Used in many restaurants and bars as a more eco-friendly, compostable, and commercially viable alternative to plastic, paper straws are also an option for personal use in cold drinks. They come in many different colors and designs, and are perfect for any occasion! Besides being cute, paper straws are much better for the environment than plastic straws and decompose in just 30-60 days. Some paper straws also come in bendable versions. However, paper straws still require trees and there’s an intensive manufacturing process to turn the wood pulp into paper.

Straws made from straw

These straws are the simplest replacement for single-use plastic straws. Instead, the stems of grain that would otherwise go to waste after harvesting are repurposed into more-eco-friendly single-use straws. These require no extra effort to clean and they have no smell or taste. However, the straws aren’t ideal for thick drinks such as smoothies due to the narrow stems. By using the natural straws as an income source farmers are able to keep the land from being uninhibited or other commerce which destroys the natural ecosystem here and further endangers these beautiful creatures.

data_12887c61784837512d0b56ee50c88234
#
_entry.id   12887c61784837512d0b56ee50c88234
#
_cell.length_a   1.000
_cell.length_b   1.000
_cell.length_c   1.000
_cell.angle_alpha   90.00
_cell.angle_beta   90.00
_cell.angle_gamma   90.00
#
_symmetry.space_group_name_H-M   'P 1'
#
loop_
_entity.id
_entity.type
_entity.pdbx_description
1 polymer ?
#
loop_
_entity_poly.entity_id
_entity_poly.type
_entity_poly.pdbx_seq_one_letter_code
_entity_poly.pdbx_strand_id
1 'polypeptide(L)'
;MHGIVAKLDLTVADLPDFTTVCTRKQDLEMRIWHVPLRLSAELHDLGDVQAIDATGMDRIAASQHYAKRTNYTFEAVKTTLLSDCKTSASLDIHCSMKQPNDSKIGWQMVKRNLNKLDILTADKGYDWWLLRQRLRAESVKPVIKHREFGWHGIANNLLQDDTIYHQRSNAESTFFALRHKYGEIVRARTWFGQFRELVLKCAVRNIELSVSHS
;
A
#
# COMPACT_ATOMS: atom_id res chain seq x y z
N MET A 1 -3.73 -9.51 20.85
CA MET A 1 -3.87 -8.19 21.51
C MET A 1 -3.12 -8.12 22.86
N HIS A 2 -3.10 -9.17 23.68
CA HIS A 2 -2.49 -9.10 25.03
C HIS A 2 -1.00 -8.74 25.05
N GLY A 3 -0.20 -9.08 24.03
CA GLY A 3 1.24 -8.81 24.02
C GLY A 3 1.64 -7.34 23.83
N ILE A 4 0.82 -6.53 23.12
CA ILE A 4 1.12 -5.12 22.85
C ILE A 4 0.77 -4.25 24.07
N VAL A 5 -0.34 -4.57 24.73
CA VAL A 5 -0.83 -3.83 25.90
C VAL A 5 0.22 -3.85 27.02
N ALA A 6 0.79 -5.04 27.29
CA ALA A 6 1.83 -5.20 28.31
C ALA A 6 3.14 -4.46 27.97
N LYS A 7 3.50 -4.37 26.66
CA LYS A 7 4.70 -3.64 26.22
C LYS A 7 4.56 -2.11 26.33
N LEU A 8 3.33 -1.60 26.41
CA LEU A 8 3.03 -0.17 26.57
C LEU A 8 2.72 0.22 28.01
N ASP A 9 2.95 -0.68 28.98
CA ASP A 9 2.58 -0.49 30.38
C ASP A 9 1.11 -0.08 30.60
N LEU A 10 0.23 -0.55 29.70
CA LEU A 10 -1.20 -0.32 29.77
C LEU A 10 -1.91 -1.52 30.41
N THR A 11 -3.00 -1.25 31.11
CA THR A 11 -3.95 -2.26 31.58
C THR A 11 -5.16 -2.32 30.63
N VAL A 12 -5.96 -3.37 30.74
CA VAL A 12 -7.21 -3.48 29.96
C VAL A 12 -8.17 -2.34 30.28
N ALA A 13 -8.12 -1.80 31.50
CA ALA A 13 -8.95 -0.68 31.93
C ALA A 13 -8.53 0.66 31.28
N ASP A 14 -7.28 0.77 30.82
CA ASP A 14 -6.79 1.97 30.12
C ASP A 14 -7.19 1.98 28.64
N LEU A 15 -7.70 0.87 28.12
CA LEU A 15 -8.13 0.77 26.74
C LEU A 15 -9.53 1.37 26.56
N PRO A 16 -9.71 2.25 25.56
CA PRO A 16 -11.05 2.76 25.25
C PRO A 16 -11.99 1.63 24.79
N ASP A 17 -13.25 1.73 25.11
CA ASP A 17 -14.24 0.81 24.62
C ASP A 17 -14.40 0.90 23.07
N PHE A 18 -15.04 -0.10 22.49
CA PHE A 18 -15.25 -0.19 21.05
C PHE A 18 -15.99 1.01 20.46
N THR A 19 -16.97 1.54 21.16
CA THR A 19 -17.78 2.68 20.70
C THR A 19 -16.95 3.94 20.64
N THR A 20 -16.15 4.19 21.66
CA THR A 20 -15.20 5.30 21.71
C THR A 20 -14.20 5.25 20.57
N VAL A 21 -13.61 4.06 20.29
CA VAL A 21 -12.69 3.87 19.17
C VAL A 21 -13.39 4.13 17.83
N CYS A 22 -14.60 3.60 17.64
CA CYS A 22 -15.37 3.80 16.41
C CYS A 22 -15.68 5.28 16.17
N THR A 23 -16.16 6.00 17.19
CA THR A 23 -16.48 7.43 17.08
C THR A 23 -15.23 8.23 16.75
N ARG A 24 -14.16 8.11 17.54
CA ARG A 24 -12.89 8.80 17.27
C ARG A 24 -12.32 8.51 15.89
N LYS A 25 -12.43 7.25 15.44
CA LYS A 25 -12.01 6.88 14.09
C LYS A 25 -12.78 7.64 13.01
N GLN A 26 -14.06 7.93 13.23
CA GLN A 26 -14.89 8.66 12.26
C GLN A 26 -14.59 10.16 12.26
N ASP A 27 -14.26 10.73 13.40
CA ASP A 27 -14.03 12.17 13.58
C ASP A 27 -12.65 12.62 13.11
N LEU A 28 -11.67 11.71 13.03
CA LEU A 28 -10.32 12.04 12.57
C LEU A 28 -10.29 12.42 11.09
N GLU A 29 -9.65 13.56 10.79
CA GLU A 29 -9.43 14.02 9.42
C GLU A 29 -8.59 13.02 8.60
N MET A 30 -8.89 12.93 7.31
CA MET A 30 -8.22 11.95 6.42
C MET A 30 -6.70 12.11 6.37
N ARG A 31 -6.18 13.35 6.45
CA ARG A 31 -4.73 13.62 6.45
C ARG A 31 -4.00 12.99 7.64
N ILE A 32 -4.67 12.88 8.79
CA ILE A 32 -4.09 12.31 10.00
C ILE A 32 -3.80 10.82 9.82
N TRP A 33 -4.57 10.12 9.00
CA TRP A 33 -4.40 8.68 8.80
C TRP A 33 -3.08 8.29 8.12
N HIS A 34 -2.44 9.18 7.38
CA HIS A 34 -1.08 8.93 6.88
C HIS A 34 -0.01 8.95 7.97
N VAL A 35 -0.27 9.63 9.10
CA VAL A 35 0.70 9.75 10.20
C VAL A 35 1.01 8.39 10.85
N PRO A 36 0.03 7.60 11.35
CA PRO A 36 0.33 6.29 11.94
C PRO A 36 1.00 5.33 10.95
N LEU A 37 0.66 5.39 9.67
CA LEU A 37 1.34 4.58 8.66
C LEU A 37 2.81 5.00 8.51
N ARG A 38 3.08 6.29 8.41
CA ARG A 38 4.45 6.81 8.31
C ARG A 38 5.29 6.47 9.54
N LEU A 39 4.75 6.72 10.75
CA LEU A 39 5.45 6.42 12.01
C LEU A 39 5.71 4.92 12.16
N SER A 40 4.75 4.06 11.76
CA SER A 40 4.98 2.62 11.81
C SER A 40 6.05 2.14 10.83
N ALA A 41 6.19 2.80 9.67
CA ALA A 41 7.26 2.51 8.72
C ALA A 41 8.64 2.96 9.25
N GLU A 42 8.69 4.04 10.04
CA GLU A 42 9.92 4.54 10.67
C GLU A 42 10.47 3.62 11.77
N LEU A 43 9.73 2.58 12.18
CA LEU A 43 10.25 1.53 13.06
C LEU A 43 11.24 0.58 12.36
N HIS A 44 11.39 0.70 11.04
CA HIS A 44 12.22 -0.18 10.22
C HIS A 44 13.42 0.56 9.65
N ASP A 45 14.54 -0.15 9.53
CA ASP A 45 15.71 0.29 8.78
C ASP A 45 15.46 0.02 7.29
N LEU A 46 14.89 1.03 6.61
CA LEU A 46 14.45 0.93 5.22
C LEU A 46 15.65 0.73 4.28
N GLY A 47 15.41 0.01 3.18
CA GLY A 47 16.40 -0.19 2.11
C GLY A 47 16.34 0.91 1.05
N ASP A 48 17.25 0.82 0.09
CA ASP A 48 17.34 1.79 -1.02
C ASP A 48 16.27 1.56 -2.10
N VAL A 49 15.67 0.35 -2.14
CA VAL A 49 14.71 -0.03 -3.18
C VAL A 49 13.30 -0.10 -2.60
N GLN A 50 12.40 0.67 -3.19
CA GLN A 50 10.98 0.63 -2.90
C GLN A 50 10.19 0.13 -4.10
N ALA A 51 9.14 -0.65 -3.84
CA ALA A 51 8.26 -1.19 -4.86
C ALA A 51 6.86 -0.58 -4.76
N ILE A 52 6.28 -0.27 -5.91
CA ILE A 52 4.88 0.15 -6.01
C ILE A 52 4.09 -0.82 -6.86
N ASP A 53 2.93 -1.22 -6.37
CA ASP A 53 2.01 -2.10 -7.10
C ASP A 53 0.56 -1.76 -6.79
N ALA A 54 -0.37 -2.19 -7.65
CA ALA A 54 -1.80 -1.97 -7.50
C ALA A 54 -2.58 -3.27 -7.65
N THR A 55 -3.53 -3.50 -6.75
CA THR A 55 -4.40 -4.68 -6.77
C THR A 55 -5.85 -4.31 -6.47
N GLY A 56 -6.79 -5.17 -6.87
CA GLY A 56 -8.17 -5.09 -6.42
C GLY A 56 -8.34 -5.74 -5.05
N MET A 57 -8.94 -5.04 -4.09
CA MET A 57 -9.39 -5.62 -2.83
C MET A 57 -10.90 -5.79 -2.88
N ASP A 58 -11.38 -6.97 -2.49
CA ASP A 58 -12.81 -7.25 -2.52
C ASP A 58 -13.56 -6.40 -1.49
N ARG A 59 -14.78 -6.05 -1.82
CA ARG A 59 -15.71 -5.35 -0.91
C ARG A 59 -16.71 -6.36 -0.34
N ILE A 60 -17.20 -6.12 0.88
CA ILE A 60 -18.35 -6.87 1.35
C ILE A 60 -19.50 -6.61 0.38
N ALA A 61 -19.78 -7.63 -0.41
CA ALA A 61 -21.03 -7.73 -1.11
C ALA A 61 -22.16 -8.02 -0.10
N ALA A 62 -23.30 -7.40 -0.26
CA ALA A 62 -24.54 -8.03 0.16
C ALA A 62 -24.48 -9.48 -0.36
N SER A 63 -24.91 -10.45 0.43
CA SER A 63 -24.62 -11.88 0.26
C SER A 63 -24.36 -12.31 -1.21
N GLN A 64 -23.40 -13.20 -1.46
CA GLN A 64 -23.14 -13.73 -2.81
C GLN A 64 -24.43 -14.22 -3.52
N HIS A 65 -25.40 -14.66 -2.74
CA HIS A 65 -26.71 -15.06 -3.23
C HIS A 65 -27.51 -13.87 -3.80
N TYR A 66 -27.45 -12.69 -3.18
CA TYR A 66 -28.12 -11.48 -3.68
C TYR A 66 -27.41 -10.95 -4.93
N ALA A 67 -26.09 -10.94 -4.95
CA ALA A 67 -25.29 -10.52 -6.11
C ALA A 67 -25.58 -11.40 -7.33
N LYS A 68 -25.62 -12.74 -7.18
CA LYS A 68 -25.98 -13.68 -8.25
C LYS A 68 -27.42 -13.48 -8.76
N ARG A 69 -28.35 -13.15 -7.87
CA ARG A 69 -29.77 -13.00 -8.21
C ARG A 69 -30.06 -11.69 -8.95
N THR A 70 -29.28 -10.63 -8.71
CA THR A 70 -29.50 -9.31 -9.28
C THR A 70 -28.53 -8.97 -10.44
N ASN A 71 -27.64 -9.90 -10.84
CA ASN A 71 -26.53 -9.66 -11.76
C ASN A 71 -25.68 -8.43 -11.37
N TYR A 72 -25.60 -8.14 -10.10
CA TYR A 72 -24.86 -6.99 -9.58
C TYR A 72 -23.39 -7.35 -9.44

While the straws listed above are tried and true methods to help keep some plastic out of the ocean, the alternatives listed below are also worth considering.


Appear in a wildly successful Kickstarter campaign, this collapsible straw from FinalStraw has become the darling of the reusable straw movement. The fun introduction video features a mermaid showcasing the stainless-steel straw, quickly folding up into a compact case that attaches to your key chain. While they make the inside of the straw from thermoplastic elastomer (TPE) tubing, these straws are tipped with food-grade silicone so it doesn’t damage your teeth on accidental impact, and the world considers this a more-eco-friendly solution as it’s recyclable and requires less energy for production.